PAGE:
- A macro–micro analysis of gender segregation and job quality in Latin America by Diksha Arora, Elissa Braunstein, and Stephanie Seguino
- Gender differences in formal wage employment in urban Tanzania by Kwadwo Opoku et al.
- Occupational gender segregation in post-apartheid South Africa by Carlos Gradín
In case the labour market is not your cup of tea, the following papers explore other aspects of gender-based economic inequality:
- What explains the gender gap in top incomes in developing countries? Evidence from Ecuador by Nicolás Oliva et al.
- Gender disparities in financial inclusion in Tanzania by Maureen Were et al.
- Female managers and firm performance - Evidence from the Caribbean countries by Inmaculada Martínez-Zarzoso and Maria C. Lo Bue.
Other topics in development
There is much to read from Inclusive Growth in Mozambique, including many case studies on prospects and policies for weathering major shocks in least developed countries (LDCs), including the COVID-19 pandemic and Cyclone Idai.
These include Cash grants to manufacturers after Cyclone Idai — RCT evidence from Mozambique and Cyclone impacts on manufacturing firms in Mozambique by Hanna Berkel et al., The macroeconomic impact of COVID-19 in Mozambique — A social accounting matrix approach by Rosário Betho et al., and Informal freelancers in the time of COVID-19 — Insights from a digital matching platform in Mozambique by Sam Jones and Ivan Manhique.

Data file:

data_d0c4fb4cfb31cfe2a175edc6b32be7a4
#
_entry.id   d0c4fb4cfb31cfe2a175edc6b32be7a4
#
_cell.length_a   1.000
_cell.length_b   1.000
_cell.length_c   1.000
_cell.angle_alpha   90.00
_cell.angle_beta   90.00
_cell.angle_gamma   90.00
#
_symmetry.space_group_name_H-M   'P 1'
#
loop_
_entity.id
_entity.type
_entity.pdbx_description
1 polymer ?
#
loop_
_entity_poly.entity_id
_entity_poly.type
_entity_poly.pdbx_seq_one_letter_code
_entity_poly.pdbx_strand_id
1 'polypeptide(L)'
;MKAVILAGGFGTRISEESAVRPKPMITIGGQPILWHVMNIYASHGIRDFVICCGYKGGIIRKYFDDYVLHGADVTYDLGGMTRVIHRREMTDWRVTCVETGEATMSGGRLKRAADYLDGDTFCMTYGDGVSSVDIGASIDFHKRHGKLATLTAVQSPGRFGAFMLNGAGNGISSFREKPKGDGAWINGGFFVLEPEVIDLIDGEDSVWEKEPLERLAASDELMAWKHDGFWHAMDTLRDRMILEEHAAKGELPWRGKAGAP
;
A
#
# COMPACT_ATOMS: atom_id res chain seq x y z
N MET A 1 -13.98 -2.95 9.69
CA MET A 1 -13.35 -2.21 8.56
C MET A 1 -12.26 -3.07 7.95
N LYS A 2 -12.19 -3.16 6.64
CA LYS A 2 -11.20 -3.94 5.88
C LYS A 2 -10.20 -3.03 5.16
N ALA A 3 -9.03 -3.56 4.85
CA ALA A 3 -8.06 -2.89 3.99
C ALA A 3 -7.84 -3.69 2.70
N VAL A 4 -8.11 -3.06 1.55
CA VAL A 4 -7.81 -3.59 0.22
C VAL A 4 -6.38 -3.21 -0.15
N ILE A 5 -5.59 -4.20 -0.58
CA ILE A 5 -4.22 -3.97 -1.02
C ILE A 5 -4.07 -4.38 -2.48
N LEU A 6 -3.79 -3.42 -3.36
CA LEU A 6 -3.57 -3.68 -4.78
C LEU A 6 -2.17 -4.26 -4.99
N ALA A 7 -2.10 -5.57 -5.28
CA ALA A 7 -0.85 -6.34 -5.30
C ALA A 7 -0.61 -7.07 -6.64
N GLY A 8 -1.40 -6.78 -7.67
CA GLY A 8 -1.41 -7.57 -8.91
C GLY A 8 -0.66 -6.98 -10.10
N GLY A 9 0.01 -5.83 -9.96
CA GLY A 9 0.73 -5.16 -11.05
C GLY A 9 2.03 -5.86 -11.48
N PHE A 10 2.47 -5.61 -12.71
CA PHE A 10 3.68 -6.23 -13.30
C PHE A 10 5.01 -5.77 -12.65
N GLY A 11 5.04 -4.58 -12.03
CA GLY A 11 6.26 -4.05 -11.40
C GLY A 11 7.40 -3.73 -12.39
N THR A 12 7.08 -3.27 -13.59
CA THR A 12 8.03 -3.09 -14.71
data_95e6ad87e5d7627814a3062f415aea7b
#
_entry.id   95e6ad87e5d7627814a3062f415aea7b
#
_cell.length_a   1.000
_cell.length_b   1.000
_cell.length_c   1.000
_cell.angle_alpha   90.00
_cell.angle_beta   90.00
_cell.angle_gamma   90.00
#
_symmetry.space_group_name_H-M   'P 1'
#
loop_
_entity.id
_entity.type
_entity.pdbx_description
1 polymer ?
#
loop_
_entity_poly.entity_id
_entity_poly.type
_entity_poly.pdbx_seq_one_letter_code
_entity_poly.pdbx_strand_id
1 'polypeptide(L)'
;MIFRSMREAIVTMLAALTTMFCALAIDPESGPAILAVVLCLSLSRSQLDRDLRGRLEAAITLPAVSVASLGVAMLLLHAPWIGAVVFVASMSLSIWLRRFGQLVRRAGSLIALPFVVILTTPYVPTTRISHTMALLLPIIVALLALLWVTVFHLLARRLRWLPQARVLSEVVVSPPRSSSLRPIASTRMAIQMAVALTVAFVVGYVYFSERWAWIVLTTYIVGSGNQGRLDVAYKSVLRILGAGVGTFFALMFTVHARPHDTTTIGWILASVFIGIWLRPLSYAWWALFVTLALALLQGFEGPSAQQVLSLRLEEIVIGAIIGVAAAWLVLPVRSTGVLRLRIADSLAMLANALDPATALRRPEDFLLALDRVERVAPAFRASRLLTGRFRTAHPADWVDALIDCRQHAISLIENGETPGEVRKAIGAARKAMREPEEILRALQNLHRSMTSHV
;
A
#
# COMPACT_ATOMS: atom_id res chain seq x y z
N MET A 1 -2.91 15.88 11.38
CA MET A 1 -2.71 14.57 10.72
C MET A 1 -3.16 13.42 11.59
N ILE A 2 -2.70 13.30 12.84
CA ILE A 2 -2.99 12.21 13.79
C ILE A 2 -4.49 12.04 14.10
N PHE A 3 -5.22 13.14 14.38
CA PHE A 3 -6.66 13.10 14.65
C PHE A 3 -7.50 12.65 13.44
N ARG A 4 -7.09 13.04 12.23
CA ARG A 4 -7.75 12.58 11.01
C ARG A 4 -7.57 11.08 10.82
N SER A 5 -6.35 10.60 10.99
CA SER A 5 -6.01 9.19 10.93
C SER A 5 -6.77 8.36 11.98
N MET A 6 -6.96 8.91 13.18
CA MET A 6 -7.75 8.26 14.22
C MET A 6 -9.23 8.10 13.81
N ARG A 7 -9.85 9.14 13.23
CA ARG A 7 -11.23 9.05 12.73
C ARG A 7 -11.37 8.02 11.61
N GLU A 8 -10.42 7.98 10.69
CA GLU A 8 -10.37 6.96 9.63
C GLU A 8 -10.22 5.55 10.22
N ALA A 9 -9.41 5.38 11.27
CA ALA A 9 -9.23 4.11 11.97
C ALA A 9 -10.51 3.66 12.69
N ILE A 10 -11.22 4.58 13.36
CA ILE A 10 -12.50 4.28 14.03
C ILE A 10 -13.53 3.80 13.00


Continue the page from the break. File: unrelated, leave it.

Two very good papers also explore The socioeconomic impact of coal mining in Mozambique (by Eva-Maria Egger et al.) and The legacy of conflict: aggregate evidence from Sierra Leone (by Tillman Hönig).
And, finally, Forecasting recovery from COVID-19 using financial data — An application to Viet Nam by Jesse Lastunen and Matteo Richiardi deserves a look for its novel approach and potential relevance for countries all over the world coping with the ongoing pandemic.
Wow! I know these will keep me busy throughout July. The summer issue of the WIDERAngle is jam-packed and is intended to get you through both June and July. Our next newsletter will drop into inboxes near the end of August, with a special focus on LDCs as we set our sights on the upcoming United Nations Office of the High Representative for the Least Developed Countries, Landlocked Developing Countries and Small Island Developing States (UN-OHRLLS) Achieving Sustainable Development in the Least Developed Countries - LDC Future Forum. Until then, stay safe and happy reading!
Timothy Shipp is a Communications Associate at UNU-WIDER with a focus on mobilizing knowledge related to the achievement of SDG10: Reduced Inequalities and SDG5: Gender Equality. He is the managing editor of the WIDERAngle.
The views expressed in this piece are those of the author(s), and do not necessarily reflect the views of the Institute or the United Nations University, nor the programme/project donors.